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Author Notes:

Correspondence: Kevin D. Tessner, ktessne@emory.edu


Research Funding:

None declared


  • Adolescent
  • Adult
  • Analysis of Variance
  • Anxiety
  • Humans
  • Hydrocortisone
  • Magnetic Resonance Imaging
  • Male
  • Radioimmunoassay
  • Saliva

Cortisol responses of healthy volunteers undergoing magnetic resonance imaging


Journal Title:

Human Brain Mapping


Volume 27, Number 11


, Pages 889-895

Type of Work:

Article | Final Publisher PDF


Self-reported anxiety is associated with various medical procedures, including structural and functional magnetic resonance imaging (MRI). The present study tested the hypothesis that MRI scanning would be associated with elevated cortisol levels in participants with no prior scanning experience. Baseline and post-scan cortisol levels, as well as measures of state and trait anxiety, were obtained from scanner-naive (n = 6) and scanner-experienced (n = 8) research participants. The anxiety scores and cortisol responses of the scanner-naive and scanner-experienced participants were compared. Subjects novel to MRI were no more anxious before the scan than were subjects familiar with the MRI examination, but the scanner-naive subjects manifested heightened post-scan cortisol secretion when compared to their pre-scan level and when compared to the scanner-experienced participants. The results are consistent with the hypothesis that the scanning environment can induce cortisol elevations and are congruent with the well-established effects of acute stressors on activity of the hypothalamic-pituitary-adrenal (HPA) axis. The implications for neuroimaging studies are discussed.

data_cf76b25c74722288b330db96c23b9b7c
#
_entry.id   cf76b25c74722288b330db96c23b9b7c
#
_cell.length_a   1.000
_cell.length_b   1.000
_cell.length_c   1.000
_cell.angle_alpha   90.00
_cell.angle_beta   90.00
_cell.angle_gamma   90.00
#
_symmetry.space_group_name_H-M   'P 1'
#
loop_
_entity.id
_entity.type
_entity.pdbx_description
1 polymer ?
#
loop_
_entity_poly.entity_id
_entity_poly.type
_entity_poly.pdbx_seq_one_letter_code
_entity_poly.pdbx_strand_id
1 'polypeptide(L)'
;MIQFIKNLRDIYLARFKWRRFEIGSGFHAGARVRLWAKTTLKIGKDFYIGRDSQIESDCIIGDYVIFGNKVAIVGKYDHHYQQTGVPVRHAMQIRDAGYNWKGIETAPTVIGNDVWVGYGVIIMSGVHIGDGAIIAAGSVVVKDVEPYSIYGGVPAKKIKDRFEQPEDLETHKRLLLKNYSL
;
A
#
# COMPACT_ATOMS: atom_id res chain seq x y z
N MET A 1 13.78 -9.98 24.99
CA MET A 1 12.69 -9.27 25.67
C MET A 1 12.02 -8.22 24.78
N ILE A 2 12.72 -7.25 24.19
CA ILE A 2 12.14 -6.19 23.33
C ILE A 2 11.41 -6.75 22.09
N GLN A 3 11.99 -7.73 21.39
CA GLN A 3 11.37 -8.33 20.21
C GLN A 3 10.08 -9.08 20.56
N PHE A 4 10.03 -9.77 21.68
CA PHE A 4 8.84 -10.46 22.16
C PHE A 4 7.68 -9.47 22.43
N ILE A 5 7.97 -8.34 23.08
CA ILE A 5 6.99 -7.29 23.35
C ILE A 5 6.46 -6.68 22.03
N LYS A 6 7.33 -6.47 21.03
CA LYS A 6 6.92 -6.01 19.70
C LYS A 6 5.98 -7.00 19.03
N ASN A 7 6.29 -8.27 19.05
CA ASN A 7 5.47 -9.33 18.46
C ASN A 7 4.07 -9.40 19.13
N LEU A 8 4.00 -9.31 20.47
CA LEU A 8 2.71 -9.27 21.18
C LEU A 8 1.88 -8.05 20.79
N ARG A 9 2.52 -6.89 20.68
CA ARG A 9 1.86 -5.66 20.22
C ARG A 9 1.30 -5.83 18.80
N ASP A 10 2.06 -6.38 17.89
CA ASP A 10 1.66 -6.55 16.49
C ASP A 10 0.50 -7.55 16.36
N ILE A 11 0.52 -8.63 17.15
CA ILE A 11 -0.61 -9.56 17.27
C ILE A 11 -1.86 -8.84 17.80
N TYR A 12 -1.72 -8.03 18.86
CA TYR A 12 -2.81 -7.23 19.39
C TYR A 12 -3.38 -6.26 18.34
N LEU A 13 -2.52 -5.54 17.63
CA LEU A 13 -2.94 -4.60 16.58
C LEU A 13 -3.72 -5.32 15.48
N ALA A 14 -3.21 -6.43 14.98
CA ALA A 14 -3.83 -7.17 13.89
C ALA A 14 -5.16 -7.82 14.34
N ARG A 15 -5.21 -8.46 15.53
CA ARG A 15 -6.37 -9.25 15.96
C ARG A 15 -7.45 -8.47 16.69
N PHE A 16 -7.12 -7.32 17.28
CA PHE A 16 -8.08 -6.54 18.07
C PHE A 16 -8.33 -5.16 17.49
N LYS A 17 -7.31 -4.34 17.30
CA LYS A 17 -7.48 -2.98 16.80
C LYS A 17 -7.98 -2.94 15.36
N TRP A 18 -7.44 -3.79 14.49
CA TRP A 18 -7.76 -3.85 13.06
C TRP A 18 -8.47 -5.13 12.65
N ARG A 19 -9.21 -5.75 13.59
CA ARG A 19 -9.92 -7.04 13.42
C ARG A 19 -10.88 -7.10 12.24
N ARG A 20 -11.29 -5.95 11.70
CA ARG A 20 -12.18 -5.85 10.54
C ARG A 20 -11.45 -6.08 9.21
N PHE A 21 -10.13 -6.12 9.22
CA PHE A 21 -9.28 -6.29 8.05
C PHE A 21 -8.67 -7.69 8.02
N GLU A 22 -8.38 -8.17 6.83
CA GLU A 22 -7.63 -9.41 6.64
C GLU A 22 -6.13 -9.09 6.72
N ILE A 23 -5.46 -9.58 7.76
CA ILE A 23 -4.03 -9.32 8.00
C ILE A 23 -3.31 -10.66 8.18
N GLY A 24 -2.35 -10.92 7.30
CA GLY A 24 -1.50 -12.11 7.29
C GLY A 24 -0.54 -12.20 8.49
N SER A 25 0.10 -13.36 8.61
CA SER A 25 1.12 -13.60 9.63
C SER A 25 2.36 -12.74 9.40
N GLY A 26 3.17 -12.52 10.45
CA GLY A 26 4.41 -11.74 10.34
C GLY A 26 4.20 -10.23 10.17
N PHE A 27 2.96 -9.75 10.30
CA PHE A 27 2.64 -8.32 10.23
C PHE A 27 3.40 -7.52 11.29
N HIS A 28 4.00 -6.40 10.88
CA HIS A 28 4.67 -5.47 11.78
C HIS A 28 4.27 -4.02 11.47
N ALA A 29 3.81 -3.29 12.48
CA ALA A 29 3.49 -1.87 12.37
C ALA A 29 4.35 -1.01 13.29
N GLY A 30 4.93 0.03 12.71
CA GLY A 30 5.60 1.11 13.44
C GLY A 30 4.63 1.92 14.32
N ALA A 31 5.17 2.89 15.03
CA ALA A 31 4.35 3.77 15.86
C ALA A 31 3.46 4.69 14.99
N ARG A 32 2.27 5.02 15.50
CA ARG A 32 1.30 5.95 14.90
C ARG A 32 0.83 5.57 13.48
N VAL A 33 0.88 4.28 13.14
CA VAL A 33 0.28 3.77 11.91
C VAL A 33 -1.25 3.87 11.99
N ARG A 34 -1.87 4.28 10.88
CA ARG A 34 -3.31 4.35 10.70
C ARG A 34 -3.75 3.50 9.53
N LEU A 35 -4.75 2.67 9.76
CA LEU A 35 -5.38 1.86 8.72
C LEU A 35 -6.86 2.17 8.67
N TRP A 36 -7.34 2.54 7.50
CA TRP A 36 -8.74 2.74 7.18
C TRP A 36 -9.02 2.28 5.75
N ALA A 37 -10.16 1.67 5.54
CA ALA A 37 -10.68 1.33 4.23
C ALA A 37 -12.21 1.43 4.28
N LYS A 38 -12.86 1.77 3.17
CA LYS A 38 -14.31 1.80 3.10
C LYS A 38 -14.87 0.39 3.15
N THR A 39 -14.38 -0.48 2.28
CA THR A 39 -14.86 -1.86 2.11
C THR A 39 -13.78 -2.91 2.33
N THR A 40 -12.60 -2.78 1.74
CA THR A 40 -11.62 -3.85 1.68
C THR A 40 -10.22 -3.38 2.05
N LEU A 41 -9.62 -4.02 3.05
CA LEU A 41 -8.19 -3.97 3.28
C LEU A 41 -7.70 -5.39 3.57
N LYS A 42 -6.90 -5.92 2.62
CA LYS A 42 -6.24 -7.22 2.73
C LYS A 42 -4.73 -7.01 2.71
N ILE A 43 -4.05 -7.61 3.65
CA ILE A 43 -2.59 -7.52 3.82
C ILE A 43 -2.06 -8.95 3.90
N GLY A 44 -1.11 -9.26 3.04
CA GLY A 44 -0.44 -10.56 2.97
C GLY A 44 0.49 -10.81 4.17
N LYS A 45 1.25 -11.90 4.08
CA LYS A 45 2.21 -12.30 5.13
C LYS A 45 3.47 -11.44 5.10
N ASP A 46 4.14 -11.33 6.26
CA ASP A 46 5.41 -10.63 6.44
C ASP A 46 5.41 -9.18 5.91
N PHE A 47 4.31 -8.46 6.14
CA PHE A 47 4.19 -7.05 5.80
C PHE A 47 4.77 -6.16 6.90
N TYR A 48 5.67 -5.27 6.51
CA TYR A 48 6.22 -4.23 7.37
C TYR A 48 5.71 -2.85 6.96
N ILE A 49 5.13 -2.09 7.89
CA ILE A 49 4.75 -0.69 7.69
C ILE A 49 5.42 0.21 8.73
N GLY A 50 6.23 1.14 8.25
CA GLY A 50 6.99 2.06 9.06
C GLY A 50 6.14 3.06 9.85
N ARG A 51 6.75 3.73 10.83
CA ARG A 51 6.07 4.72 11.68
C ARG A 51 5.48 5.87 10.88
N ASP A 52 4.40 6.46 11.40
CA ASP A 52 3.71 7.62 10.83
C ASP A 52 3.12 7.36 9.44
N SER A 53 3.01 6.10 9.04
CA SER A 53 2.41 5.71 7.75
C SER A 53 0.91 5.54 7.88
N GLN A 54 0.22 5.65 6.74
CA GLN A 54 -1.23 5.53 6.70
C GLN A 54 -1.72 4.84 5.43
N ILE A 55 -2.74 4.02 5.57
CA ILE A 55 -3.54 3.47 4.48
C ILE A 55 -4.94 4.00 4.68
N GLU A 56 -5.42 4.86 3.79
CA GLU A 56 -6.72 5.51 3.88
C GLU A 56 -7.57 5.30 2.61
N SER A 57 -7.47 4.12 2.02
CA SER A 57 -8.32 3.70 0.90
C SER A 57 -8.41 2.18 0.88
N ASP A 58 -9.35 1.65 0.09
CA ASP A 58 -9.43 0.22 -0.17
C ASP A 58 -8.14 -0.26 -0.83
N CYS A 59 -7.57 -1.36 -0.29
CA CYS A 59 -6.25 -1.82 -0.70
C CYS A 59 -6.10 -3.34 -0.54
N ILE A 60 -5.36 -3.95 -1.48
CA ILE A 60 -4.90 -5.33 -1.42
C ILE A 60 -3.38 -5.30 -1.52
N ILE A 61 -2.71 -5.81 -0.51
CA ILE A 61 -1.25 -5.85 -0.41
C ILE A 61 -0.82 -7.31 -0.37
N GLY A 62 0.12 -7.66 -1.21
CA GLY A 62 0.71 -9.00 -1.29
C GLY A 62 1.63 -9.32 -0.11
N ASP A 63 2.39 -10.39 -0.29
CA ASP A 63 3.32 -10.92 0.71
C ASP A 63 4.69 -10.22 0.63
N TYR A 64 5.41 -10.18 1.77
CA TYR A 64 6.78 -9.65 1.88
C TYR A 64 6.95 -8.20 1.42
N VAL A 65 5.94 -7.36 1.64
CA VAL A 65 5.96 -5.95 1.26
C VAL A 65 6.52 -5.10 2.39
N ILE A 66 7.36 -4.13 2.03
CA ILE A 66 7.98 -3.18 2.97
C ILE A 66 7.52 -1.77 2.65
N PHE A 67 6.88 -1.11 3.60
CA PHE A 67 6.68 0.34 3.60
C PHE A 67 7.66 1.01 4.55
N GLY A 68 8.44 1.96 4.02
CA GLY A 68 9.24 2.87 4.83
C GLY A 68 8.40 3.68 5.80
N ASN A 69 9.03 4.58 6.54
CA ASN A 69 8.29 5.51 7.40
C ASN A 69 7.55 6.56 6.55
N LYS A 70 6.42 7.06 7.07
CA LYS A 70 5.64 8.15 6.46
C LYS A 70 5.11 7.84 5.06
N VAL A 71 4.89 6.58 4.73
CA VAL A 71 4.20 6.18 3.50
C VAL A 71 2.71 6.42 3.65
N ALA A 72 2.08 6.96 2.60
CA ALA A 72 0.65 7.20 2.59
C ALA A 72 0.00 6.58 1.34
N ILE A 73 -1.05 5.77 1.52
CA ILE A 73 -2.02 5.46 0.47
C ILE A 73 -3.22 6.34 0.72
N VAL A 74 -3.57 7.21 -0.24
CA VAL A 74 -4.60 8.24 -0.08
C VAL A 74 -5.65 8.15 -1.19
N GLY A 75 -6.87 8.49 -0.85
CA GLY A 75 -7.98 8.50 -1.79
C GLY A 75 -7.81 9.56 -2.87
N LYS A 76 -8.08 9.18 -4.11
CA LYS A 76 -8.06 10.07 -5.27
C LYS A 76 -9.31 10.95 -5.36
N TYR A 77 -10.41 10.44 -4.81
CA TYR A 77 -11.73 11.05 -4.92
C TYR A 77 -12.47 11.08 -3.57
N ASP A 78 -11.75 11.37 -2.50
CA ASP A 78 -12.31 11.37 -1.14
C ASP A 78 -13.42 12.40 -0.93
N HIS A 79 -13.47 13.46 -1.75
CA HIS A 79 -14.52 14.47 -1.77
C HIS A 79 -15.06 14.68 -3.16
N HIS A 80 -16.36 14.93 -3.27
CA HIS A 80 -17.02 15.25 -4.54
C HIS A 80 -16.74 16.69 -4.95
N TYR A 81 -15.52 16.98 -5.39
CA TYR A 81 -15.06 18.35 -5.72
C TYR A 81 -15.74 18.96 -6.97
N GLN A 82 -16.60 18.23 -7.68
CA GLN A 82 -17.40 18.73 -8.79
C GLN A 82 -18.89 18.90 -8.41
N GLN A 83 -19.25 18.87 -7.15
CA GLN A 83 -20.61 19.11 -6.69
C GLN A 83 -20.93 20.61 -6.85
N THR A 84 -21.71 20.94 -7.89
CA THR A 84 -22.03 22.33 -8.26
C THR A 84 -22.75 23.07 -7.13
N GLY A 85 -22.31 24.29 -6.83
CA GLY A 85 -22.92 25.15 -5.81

Copyright information:

© 2006 Wiley-Liss, Inc.

This is an Open Access work distributed under the terms of the Creative Commons Attribution 4.0 International License (https://creativecommons.org/licenses/by/4.0/).
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